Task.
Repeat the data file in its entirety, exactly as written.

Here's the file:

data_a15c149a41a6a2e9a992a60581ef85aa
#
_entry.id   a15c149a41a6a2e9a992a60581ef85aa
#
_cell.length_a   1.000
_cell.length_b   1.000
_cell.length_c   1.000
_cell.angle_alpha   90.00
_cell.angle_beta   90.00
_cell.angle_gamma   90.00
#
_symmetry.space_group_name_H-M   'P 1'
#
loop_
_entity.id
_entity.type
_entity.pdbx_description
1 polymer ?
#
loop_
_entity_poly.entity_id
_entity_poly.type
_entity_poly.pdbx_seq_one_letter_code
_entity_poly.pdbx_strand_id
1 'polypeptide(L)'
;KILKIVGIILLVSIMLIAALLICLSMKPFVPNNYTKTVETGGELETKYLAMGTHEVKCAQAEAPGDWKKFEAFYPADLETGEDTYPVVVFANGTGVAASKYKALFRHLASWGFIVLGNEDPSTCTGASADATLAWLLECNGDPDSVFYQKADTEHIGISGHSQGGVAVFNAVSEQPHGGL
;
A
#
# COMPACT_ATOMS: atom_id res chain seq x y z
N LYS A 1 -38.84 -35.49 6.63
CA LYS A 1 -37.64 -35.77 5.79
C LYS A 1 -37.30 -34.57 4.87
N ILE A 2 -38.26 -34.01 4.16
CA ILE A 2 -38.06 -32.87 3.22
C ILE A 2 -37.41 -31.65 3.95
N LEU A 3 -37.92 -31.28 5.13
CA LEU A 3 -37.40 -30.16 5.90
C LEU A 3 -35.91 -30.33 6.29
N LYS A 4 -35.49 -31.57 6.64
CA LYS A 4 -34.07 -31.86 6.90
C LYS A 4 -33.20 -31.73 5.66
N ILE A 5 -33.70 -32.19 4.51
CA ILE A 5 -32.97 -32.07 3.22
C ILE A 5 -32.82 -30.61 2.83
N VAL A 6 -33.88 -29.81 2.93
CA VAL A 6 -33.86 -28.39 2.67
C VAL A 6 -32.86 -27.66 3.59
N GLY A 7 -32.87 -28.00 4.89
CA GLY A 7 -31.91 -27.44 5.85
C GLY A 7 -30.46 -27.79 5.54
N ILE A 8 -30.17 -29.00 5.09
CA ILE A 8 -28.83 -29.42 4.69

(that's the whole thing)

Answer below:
data_a15c149a41a6a2e9a992a60581ef85aa
#
_entry.id   a15c149a41a6a2e9a992a60581ef85aa
#
_cell.length_a   1.000
_cell.length_b   1.000
_cell.length_c   1.000
_cell.angle_alpha   90.00
_cell.angle_beta   90.00
_cell.angle_gamma   90.00
#
_symmetry.space_group_name_H-M   'P 1'
#
loop_
_entity.id
_entity.type
_entity.pdbx_description
1 polymer ?
#
loop_
_entity_poly.entity_id
_entity_poly.type
_entity_poly.pdbx_seq_one_letter_code
_entity_poly.pdbx_strand_id
1 'polypeptide(L)'
;KILKIVGIILLVSIMLIAALLICLSMKPFVPNNYTKTVETGGELETKYLAMGTHEVKCAQAEAPGDWKKFEAFYPADLETGEDTYPVVVFANGTGVAASKYKALFRHLASWGFIVLGNEDPSTCTGASADATLAWLLECNGDPDSVFYQKADTEHIGISGHSQGGVAVFNAVSEQPHGGL
;
A
#
# COMPACT_ATOMS: atom_id res chain seq x y z
N LYS A 1 -38.84 -35.49 6.63
CA LYS A 1 -37.64 -35.77 5.79
C LYS A 1 -37.30 -34.57 4.87
N ILE A 2 -38.26 -34.01 4.16
CA ILE A 2 -38.06 -32.87 3.22
C ILE A 2 -37.41 -31.65 3.95
N LEU A 3 -37.92 -31.28 5.13
CA LEU A 3 -37.40 -30.16 5.90
C LEU A 3 -35.91 -30.33 6.29
N LYS A 4 -35.49 -31.57 6.64
CA LYS A 4 -34.07 -31.86 6.90
C LYS A 4 -33.20 -31.73 5.66
N ILE A 5 -33.70 -32.19 4.51
CA ILE A 5 -32.97 -32.07 3.22
C ILE A 5 -32.82 -30.61 2.83
N VAL A 6 -33.88 -29.81 2.93
CA VAL A 6 -33.86 -28.39 2.67
C VAL A 6 -32.86 -27.66 3.59
N GLY A 7 -32.87 -28.00 4.89
CA GLY A 7 -31.91 -27.44 5.85
C GLY A 7 -30.46 -27.79 5.54
N ILE A 8 -30.17 -29.00 5.09
CA ILE A 8 -28.83 -29.42 4.69